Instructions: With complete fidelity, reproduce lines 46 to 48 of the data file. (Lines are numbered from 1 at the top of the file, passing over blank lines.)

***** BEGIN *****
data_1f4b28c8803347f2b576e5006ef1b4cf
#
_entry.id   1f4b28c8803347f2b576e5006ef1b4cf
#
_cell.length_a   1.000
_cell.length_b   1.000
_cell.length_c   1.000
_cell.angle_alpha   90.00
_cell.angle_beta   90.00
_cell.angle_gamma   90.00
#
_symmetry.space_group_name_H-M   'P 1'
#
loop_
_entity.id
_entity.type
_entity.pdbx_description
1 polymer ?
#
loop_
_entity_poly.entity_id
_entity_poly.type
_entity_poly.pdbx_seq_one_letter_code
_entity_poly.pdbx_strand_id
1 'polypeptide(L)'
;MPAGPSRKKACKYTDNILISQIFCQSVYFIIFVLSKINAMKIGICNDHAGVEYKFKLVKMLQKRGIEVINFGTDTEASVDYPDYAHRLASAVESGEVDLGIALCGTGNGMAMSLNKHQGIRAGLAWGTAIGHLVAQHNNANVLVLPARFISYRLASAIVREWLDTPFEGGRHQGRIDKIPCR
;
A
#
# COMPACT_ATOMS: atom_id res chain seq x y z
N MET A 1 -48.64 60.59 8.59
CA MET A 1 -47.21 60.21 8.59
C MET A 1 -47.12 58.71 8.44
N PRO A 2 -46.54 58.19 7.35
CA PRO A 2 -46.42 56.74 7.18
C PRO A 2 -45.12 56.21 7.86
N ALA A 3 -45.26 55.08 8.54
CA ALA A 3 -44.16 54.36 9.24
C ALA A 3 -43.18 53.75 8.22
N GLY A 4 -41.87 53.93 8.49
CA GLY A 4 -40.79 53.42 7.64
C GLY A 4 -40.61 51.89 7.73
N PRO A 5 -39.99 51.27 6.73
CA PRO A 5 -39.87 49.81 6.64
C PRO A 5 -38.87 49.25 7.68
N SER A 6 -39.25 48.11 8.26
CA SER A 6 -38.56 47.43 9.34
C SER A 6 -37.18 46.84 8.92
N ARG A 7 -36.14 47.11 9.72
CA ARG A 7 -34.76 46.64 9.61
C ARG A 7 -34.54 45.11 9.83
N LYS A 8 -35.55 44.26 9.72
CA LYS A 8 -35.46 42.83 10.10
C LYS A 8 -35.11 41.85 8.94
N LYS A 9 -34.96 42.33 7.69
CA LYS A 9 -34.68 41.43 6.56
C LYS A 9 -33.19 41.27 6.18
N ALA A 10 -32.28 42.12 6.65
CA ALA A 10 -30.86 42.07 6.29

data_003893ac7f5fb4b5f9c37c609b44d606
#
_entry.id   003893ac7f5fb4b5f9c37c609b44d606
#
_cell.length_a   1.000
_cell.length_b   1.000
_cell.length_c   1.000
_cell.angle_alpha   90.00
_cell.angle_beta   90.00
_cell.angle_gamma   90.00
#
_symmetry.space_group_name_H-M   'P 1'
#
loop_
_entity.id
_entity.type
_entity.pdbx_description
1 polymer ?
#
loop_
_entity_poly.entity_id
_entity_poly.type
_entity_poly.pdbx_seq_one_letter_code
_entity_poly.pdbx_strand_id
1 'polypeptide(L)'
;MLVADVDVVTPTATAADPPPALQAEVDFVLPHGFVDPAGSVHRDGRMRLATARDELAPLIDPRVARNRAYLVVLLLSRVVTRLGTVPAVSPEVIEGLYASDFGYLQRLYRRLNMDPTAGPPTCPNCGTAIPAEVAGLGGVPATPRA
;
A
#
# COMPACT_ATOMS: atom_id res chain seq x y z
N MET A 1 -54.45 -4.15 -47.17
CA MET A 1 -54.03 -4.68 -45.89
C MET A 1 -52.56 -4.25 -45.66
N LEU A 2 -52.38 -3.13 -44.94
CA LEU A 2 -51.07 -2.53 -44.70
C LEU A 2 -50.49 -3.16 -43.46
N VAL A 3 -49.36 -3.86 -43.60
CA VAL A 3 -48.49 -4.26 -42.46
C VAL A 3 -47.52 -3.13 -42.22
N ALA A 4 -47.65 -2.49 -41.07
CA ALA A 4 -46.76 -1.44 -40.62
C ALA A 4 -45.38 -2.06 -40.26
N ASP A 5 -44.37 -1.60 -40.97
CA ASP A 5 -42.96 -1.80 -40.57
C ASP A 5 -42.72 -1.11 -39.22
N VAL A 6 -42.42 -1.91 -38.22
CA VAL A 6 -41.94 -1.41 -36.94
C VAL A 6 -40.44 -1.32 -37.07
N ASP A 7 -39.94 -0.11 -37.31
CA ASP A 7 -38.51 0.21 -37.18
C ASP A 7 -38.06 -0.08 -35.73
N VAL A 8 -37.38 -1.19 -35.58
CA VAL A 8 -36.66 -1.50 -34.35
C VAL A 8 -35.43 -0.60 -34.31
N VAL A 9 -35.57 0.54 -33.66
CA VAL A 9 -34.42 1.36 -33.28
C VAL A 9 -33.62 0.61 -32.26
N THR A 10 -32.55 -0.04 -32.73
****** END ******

N SER A 6 -39.25 48.11 8.26
CA SER A 6 -38.56 47.43 9.34
C SER A 6 -37.18 46.84 8.92